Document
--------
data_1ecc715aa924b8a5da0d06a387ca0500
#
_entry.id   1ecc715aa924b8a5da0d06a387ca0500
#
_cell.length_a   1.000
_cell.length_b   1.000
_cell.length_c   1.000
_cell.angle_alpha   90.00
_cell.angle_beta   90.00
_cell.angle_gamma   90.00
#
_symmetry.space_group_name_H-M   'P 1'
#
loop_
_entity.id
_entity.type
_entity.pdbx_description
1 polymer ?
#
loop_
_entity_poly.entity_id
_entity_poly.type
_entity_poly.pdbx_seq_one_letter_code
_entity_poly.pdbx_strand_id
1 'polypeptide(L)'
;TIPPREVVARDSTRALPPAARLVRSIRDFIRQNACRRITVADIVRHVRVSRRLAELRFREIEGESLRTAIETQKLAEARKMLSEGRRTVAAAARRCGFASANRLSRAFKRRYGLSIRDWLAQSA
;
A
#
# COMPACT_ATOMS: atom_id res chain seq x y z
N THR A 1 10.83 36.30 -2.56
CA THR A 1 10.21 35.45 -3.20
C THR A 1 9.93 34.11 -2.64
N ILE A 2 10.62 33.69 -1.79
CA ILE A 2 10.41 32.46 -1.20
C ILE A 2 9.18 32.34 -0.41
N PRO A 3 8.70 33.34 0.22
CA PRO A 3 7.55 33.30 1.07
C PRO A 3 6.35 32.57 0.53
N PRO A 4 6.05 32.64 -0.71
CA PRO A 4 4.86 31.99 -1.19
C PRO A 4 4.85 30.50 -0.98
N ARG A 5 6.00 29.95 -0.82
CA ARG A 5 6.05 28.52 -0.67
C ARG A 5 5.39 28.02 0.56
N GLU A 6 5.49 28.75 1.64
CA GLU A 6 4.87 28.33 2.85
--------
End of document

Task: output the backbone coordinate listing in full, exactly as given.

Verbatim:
data_1ecc715aa924b8a5da0d06a387ca0500
#
_entry.id   1ecc715aa924b8a5da0d06a387ca0500
#
_cell.length_a   1.000
_cell.length_b   1.000
_cell.length_c   1.000
_cell.angle_alpha   90.00
_cell.angle_beta   90.00
_cell.angle_gamma   90.00
#
_symmetry.space_group_name_H-M   'P 1'
#
loop_
_entity.id
_entity.type
_entity.pdbx_description
1 polymer ?
#
loop_
_entity_poly.entity_id
_entity_poly.type
_entity_poly.pdbx_seq_one_letter_code
_entity_poly.pdbx_strand_id
1 'polypeptide(L)'
;TIPPREVVARDSTRALPPAARLVRSIRDFIRQNACRRITVADIVRHVRVSRRLAELRFREIEGESLRTAIETQKLAEARKMLSEGRRTVAAAARRCGFASANRLSRAFKRRYGLSIRDWLAQSA
;
A
#
# COMPACT_ATOMS: atom_id res chain seq x y z
N THR A 1 10.83 36.30 -2.56
CA THR A 1 10.21 35.45 -3.20
C THR A 1 9.93 34.11 -2.64
N ILE A 2 10.62 33.69 -1.79
CA ILE A 2 10.41 32.46 -1.20
C ILE A 2 9.18 32.34 -0.41
N PRO A 3 8.70 33.34 0.22
CA PRO A 3 7.55 33.30 1.07
C PRO A 3 6.35 32.57 0.53
N PRO A 4 6.05 32.64 -0.71
CA PRO A 4 4.86 31.99 -1.19
C PRO A 4 4.85 30.50 -0.98
N ARG A 5 6.00 29.95 -0.82
CA ARG A 5 6.05 28.52 -0.67
C ARG A 5 5.39 28.02 0.56
N GLU A 6 5.49 28.75 1.64
CA GLU A 6 4.87 28.33 2.85